World

Africa's Economic Blocs Hopeful for a Better Future

Many respondents anticipate gains within five years

WASHINGTON, D.C. -- The dream of a United States of Africa, as envisioned by the continent's leaders at independence, has yet to be realized. But in the blueprints for African unity, economic cooperation among the continent's diverse regions has emerged as a key element to foster development and economic growth and ultimately, improve the lives of Africa's more than 900 million people. Many of the building "blocs" that will serve as the pillars of economic integration are already in place. Known as Regional Economic Communities (RECs), these trade blocs serve to strengthen economic, political, and social cooperation among member states. The goal of policy coordination and trade ties among the RECs is to create a continent-wide economic union by 2027.

Gallup in 2006 polled respondents in 25 REC-member countries to measure anticipation of progress in sub-Saharan Africa. Despite the tremendous challenges that most individuals in the region face, a great sense that a better life lies ahead pervades the regional trade blocs. Looking across each of the blocs surveyed, at least a regional median of one-quarter of respondents believe they, personally, will be better off just five years from now.

As it does around the world, Gallup asked respondents to rate the status of their lives and their countries using the Cantril Self-Anchoring Striving Scale with steps numbered from 0 to 10, where "0" indicates the worst possible life and "10" the best possible life. Percentages of respondents rating the status an 8, 9, and 10 are combined to represent the top of the ladder on this measure. Gallup specifically asked respondents which steps they stood on five years ago, where they stand now, and where they expect to stand five years from now. Top-of-the-ladder median scores were calculated for each REC, including polling data for countries that are members of more than one bloc.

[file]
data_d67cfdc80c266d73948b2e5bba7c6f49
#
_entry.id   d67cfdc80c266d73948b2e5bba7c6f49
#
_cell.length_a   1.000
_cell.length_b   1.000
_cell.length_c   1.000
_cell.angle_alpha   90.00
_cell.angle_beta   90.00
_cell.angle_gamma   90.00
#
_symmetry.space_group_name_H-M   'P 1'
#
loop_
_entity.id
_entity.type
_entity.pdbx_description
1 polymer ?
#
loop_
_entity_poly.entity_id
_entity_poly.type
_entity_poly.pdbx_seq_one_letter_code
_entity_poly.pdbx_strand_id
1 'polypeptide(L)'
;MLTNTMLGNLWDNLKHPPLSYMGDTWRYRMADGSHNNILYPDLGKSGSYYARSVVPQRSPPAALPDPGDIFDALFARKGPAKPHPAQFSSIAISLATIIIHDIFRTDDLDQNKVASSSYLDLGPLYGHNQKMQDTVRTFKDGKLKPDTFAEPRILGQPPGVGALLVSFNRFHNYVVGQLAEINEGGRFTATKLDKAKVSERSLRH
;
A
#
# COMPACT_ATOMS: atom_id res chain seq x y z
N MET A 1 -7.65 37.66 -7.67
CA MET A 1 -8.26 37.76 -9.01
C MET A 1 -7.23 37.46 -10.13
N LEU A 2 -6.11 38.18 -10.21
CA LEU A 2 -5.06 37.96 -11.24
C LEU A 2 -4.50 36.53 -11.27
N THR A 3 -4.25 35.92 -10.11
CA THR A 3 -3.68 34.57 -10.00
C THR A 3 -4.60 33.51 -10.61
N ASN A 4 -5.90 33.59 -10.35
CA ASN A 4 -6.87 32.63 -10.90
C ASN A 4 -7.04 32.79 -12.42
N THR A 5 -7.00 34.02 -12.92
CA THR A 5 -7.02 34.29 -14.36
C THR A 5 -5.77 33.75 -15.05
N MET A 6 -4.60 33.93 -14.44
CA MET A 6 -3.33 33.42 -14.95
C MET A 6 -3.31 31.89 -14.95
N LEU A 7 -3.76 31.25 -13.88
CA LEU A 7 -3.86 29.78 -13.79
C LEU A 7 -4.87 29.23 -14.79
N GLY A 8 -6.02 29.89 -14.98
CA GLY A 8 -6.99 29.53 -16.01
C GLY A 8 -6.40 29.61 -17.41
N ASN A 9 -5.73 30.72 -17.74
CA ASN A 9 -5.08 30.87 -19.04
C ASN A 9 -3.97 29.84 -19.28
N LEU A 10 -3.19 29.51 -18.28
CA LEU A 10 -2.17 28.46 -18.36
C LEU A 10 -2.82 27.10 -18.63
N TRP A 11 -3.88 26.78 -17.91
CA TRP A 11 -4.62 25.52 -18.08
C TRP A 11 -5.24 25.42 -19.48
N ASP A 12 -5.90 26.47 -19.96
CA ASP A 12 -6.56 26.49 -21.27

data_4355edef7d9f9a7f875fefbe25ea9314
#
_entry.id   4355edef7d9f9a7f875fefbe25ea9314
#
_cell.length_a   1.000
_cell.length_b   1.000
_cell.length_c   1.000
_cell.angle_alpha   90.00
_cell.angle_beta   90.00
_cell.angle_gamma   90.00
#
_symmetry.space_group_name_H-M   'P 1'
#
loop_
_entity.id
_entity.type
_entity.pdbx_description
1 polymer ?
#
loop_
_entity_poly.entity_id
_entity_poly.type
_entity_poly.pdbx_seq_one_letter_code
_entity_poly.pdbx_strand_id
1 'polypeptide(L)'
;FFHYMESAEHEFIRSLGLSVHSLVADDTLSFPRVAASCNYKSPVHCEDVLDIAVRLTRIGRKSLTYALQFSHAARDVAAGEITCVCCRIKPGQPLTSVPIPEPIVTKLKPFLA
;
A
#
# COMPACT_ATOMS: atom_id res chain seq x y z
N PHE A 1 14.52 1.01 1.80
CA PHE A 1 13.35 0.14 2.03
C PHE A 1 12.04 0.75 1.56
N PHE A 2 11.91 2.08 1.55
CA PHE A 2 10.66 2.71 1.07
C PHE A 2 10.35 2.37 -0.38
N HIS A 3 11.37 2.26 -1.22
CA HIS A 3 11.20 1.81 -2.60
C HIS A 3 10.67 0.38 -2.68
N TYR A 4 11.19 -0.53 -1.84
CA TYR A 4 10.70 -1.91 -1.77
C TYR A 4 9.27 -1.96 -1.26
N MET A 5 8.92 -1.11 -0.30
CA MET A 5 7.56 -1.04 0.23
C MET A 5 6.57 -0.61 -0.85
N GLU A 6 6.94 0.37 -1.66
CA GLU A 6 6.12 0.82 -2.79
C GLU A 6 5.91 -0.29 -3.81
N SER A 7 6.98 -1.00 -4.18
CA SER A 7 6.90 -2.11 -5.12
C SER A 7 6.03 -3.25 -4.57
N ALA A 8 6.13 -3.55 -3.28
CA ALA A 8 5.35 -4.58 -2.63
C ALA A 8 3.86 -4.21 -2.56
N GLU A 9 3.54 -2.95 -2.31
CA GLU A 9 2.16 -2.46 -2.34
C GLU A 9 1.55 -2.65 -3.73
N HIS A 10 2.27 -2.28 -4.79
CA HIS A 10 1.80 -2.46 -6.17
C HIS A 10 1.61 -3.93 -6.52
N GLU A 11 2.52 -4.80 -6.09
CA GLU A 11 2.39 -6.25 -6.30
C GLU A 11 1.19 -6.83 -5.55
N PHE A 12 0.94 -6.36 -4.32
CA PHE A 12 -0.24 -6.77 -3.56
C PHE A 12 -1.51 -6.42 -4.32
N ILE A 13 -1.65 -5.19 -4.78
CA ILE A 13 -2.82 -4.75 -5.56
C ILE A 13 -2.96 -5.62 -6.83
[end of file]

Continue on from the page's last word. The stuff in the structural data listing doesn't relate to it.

High Hopes for the Future

Across five active regional blocs, medians of fewer than 1 in 10 respondents in each bloc place their past and present lives on steps 8 through 10 of the ladder, but at least a median of one-quarter of respondents expect to stand at the top of the ladder five years from now. Respondents in the West African bloc (ECOWAS) express the highest level of optimism, where a regional median of 47% expect to stand at the top of the ladder in the future, compared with a regional median of just 2% today. Respondents in other economic blocs also express great hope for a better personal life in the future, but the median scores in those regions are not as high.

When respondents are asked about their country's future, results show a similar pattern. In each region surveyed, medians of fewer than 1 in 10 respondents place their past and current country's situation at the top of the ladder, but at least a median of 36% of respondents think their country will reach that level in five years. West Africans express the greatest hopes for their countries, as a regional median of 53% of ECOWAS respondents expect their nations to reach the top of the ladder in five years, while a median of just 2% believe their countries are at that level today. In the other economic blocs, progress is anticipated, but the median scores in those regions are lower.

While Gallup Poll research around the world finds many world citizens expressing optimism about their futures, some of the greatest anticipation (as measured by the gap between present and future standings) is found in sub-Saharan Africa. Across all five economic regions, the difference between regional median ratings of respondents' present and future status ranges from 22 points in the Eastern and Southern Africa bloc (COMESA) to 45 points in the West Africa sub-region (ECOWAS).

Survey Methods

Results are based on face-to-face interviews with 1,000 adults, aged 15 and older, which were conducted throughout 2006. The polls were conducted in the following countries: Burundi, Ethiopia, Kenya, Madagascar, Malawi, Rwanda, Uganda, Zambia, and Zimbabwe in the Common Market for Eastern and Southern Africa (COMESA); Burundi, Kenya, Rwanda, Tanzania, and Uganda in the East African Community (EAC); Angola, Burundi, Cameroon, Chad, and Rwanda in the Economic Community of Central African States (ECCAS); Benin, Burkina Faso, Ghana, Mali, Niger, Nigeria, Senegal, Sierra Leone, and Togo in the Economic Community of West African States (ECOWAS); and Angola, Botswana, Madagascar, Malawi, Mozambique, South Africa, Tanzania, Zambia, and Zimbabwe in the Southern African Development Community (SADC).

For results based on the total sample of national adults, one can say with 95% confidence that the maximum margin of sampling error is ±5 percentage points. In addition to sampling error, question wording and practical difficulties in conducting surveys can introduce error or bias into the findings of public opinion polls.

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